The first Spanish explorers and settlers, beginning in the early 1500's, brought their European wines grapes with them as they made the sunny, fertile Rio Grande valley their new home. These original grape stocks remain the source of many of New Mexico's vinters to this day. In the 1580s, Missionary priests were busily producing sacramental wines. By the 19th century, vineyards and wineries dotted the Rio Grande valley from Bernallilo south to the Mexican border.
Census data in 1880 identified 3,150 New Mexico acres dedicated to producing 905,000 barrels of wines per year. During prohibition, legal wine production ceased. New Mexico wineries made a resurgence in the early 1980's. Currently, over 5,000 acres are under cultivation as the U.S. rediscovers the bounty of Rio Grande wine country.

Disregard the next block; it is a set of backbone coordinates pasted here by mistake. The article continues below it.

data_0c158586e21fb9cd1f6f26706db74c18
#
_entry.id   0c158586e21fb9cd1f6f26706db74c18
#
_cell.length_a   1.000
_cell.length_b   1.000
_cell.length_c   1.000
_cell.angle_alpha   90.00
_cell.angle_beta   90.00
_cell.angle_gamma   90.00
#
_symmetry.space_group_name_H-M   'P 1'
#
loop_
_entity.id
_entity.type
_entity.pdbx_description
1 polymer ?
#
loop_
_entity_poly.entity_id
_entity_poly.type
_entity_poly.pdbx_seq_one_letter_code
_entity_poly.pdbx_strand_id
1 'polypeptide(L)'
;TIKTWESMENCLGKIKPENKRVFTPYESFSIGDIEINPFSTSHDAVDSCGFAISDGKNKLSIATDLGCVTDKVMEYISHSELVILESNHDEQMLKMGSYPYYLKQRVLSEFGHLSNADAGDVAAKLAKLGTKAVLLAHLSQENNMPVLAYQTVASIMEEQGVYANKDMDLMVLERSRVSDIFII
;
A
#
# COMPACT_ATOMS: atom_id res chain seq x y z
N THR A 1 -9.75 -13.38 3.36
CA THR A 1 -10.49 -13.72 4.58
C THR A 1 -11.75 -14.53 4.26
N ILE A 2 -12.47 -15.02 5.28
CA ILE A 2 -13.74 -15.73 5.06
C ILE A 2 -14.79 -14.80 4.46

We've divided the state's wine country into 3 regions:
See how the New Mexico wines fared at the New Mexico State Fair!
VIVA New Mexico!, all things New Mexican.